The rich or the powerful?

There has been a lot of debate on this blog recently as to whether or not political outcomes are unduly influenced by the rich; in this post I want to consider the influence of other nondemocratic agents – activists, civil society pressure groups, non-corporate lobbyists and academics in the social sciences and humanities. The reason for the inclusion of the last category is because most political leaders are educated in these disciplines – unlike, say, in China, it’s hard to identify political leaders who studied the natural sciences or engineering – so academics in these fields will have had a powerful influence in their formative years. There are more Oxford PPE (politics, philosophy and economics) graduates in the House of Commons than Old Etonians (35 to 20) and 50% of ministers and 28 percent of MPs were educated at Oxbridge, the vast majority in the above-mentioned subjects. Jeremy Waldron, in his inaugural lecture for his (Oxford) chair of social and political theory argued against the focus of the PPE syllabus on the ’57 varieties of luck egalitarianism’ as opposed to ‘political’ issues like representation, sovereignty and the rule of law, and it’s the resulting influence of the equality lobby that I want to address in this post. Some of the material is anecdotal, and some evidence of partisan influences in the formulation of a UN convention on disabilities equality.

The primary school in my village (pop. c.300) has recently constructed, at considerable expense, a ‘sensory room’ to meet the needs of one part-time disabled pupil. (Bear in mind this is happening at a time when local authority budgets are squeezed to the extent that rural residents are being told that they will need to grit their own roads this winter (and pay for the materials) as the council does not have the funds.) This is the result of government policy that insists that the disabled must be fully integrated in regular society, and has closed down most of the special schools that accommodated the specific needs of disabled children. Speaking to two parents of disabled children (one Aspergers and one cerebral palsy), they both volunteered that this politically-motivated policy has been disastrous for their children because, unlike their peers in special schools, their everyday growing-up experience provided a constant reminder of their neediness.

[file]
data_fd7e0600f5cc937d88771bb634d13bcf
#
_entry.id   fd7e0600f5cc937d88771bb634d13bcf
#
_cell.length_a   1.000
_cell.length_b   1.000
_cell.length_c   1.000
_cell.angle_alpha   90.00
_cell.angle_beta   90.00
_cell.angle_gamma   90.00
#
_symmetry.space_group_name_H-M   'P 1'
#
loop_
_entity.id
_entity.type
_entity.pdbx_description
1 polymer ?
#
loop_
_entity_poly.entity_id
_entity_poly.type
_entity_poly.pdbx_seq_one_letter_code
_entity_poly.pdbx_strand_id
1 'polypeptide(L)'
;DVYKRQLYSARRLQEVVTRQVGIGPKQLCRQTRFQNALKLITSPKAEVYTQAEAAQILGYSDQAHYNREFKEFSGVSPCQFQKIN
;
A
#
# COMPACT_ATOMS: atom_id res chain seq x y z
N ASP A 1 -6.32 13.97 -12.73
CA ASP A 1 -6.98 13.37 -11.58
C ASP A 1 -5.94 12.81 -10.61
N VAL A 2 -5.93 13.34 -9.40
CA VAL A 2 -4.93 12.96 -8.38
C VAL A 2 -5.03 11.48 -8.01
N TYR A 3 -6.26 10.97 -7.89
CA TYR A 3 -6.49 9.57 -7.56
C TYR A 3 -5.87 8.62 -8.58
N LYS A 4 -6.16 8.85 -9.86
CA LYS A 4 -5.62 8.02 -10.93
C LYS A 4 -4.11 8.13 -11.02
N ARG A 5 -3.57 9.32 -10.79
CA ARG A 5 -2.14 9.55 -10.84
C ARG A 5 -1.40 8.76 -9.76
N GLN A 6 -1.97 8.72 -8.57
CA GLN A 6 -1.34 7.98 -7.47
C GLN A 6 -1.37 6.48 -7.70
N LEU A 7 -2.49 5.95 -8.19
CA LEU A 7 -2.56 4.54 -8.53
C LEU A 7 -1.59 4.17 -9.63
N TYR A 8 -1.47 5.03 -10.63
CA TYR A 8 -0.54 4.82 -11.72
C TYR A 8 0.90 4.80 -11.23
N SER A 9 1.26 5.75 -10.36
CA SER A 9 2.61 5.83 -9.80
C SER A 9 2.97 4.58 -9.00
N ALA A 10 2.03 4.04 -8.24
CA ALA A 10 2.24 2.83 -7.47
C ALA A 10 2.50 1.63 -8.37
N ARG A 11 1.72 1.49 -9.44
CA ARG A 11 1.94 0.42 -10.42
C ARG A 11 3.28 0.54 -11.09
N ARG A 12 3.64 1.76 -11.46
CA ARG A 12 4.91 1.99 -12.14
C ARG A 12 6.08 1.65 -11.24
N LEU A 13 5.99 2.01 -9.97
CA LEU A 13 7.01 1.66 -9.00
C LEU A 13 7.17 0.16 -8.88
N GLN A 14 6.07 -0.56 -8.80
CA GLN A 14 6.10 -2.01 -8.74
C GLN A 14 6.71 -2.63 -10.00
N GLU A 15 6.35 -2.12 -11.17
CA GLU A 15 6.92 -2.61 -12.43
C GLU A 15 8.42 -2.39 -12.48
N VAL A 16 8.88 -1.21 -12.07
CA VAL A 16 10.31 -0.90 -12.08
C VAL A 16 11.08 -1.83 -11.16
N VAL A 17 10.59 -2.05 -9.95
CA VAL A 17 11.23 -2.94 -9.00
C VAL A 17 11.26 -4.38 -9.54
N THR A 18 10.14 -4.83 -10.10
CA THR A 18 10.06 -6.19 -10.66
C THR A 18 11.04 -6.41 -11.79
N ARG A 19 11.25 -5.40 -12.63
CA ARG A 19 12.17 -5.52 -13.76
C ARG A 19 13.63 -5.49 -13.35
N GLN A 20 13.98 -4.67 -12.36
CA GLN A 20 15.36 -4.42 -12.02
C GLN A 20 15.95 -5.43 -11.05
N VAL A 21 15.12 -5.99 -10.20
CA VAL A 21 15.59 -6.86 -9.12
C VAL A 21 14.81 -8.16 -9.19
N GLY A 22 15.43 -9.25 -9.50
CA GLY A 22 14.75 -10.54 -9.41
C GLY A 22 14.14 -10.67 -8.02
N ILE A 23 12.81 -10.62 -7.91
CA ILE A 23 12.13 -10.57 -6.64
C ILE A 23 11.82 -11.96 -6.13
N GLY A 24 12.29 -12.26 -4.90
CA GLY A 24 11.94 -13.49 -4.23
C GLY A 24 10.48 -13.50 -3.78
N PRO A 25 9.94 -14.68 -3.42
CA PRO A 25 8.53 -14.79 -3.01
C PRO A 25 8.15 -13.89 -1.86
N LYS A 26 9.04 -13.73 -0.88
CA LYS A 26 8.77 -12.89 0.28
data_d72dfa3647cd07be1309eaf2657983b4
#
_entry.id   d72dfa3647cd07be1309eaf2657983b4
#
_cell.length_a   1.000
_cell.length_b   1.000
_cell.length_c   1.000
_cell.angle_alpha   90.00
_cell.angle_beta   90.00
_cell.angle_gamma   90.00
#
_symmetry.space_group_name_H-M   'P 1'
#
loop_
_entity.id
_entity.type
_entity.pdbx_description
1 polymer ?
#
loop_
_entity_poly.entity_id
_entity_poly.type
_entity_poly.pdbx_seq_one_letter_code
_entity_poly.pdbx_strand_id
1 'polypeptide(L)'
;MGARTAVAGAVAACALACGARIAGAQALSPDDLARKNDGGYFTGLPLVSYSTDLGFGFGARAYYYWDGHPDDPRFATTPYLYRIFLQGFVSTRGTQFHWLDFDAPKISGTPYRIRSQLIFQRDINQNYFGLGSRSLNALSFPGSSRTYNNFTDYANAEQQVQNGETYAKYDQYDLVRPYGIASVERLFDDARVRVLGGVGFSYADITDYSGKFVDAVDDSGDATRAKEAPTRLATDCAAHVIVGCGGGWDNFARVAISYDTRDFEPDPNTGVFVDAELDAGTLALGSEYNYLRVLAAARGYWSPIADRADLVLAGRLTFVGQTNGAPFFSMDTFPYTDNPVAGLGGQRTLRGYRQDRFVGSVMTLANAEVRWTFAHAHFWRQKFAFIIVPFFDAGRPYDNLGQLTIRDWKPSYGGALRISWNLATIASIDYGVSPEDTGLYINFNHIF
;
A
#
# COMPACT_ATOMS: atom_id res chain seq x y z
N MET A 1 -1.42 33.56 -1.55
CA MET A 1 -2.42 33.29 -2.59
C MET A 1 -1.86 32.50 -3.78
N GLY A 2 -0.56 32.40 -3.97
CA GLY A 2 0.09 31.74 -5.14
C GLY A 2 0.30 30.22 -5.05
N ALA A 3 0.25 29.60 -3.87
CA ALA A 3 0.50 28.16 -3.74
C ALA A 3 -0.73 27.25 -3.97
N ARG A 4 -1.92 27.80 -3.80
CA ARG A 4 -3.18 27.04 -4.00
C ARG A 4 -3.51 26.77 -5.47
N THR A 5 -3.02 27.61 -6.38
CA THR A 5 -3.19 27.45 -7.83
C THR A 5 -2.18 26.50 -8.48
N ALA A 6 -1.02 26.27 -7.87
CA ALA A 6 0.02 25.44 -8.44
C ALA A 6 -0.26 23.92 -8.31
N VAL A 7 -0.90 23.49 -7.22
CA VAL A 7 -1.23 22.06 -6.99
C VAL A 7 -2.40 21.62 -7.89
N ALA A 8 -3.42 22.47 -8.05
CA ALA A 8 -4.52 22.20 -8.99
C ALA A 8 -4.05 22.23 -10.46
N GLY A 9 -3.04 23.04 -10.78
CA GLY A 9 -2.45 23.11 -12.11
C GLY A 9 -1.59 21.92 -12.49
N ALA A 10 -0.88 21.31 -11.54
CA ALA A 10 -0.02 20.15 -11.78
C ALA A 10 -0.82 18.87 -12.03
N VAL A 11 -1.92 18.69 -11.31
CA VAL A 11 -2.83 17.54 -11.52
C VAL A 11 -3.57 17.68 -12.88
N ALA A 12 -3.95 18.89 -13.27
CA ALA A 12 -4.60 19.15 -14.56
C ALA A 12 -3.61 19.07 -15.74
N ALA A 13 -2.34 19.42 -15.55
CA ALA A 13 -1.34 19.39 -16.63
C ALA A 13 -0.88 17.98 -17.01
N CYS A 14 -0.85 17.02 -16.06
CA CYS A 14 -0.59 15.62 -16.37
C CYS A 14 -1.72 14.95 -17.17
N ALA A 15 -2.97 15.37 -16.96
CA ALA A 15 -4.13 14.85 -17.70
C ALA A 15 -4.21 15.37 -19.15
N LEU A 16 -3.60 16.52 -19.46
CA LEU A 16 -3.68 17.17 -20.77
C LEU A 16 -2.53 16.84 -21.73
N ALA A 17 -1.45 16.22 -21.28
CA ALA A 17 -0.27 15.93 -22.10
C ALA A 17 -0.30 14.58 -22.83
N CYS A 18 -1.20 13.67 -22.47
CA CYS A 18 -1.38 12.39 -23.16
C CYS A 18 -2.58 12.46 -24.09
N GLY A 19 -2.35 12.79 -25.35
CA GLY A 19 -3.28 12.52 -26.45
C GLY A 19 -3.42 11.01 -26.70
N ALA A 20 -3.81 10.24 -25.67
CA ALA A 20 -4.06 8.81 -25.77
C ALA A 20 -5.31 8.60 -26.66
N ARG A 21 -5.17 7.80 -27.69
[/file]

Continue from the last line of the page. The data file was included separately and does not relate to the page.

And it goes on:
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English translation of part of David Van Reybrouck’s book Against Elections

A section of Belgian author David Van Reybrouck’s sortition book, Against Elections has been translated into English and posted online:

Representative democracy is in crisis. Low voter turnout, abstention, falling party membership, and the phenomenal rise of populist parties – these are the symptoms of Democratic Fatigue Syndrome. Considering democratic innovation from classical Athens to present day, it becomes apparent that our democratic institutions haven’t been updated since the late 18th century. How to renew the centralised, hierarchical party system to reflect the horizontal power relationships of the hyper-connected, interactive society of the 21st century? A bi-representative system, combining elections with the democratic principle of sortition, or drawing of lots, could steer democracy into smoother waters.
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